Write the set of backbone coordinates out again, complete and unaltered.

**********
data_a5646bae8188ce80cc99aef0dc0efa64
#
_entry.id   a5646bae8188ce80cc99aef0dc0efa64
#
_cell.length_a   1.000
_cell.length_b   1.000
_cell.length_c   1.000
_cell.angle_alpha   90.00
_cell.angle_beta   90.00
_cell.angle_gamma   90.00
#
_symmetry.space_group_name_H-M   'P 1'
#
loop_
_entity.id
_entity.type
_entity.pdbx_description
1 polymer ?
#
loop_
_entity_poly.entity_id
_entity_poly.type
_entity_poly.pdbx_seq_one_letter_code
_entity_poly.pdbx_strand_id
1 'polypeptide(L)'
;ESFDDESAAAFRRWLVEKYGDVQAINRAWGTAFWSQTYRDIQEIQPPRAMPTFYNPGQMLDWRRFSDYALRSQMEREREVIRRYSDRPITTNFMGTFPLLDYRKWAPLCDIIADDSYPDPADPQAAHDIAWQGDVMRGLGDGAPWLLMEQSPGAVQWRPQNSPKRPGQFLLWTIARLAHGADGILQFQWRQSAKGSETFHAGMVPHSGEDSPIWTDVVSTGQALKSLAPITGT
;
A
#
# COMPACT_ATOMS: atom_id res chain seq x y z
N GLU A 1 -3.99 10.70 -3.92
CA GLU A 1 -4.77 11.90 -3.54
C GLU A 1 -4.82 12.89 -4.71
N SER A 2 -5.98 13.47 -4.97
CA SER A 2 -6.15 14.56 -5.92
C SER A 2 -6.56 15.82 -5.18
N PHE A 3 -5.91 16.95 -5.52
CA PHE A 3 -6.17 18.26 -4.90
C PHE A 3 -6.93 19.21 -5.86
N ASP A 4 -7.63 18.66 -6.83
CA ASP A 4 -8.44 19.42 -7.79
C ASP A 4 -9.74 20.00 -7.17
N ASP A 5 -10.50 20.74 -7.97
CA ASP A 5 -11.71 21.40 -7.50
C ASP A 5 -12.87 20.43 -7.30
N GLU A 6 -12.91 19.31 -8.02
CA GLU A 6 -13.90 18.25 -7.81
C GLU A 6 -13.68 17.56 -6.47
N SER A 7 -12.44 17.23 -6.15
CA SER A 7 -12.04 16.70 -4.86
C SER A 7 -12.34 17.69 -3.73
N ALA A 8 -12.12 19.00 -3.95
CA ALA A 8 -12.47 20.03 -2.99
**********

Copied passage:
data_a5646bae8188ce80cc99aef0dc0efa64
#
_entry.id   a5646bae8188ce80cc99aef0dc0efa64
#
_cell.length_a   1.000
_cell.length_b   1.000
_cell.length_c   1.000
_cell.angle_alpha   90.00
_cell.angle_beta   90.00
_cell.angle_gamma   90.00
#
_symmetry.space_group_name_H-M   'P 1'
#
loop_
_entity.id
_entity.type
_entity.pdbx_description
1 polymer ?
#
loop_
_entity_poly.entity_id
_entity_poly.type
_entity_poly.pdbx_seq_one_letter_code
_entity_poly.pdbx_strand_id
1 'polypeptide(L)'
;ESFDDESAAAFRRWLVEKYGDVQAINRAWGTAFWSQTYRDIQEIQPPRAMPTFYNPGQMLDWRRFSDYALRSQMEREREVIRRYSDRPITTNFMGTFPLLDYRKWAPLCDIIADDSYPDPADPQAAHDIAWQGDVMRGLGDGAPWLLMEQSPGAVQWRPQNSPKRPGQFLLWTIARLAHGADGILQFQWRQSAKGSETFHAGMVPHSGEDSPIWTDVVSTGQALKSLAPITGT
;
A
#
# COMPACT_ATOMS: atom_id res chain seq x y z
N GLU A 1 -3.99 10.70 -3.92
CA GLU A 1 -4.77 11.90 -3.54
C GLU A 1 -4.82 12.89 -4.71
N SER A 2 -5.98 13.47 -4.97
CA SER A 2 -6.15 14.56 -5.92
C SER A 2 -6.56 15.82 -5.18
N PHE A 3 -5.91 16.95 -5.52
CA PHE A 3 -6.17 18.26 -4.90
C PHE A 3 -6.93 19.21 -5.86
N ASP A 4 -7.63 18.66 -6.83
CA ASP A 4 -8.44 19.42 -7.79
C ASP A 4 -9.74 20.00 -7.17
N ASP A 5 -10.50 20.74 -7.97
CA ASP A 5 -11.71 21.40 -7.50
C ASP A 5 -12.87 20.43 -7.30
N GLU A 6 -12.91 19.31 -8.02
CA GLU A 6 -13.90 18.25 -7.81
C GLU A 6 -13.68 17.56 -6.47
N SER A 7 -12.44 17.23 -6.15
CA SER A 7 -12.04 16.70 -4.86
C SER A 7 -12.34 17.69 -3.73
N ALA A 8 -12.12 19.00 -3.95
CA ALA A 8 -12.47 20.03 -2.99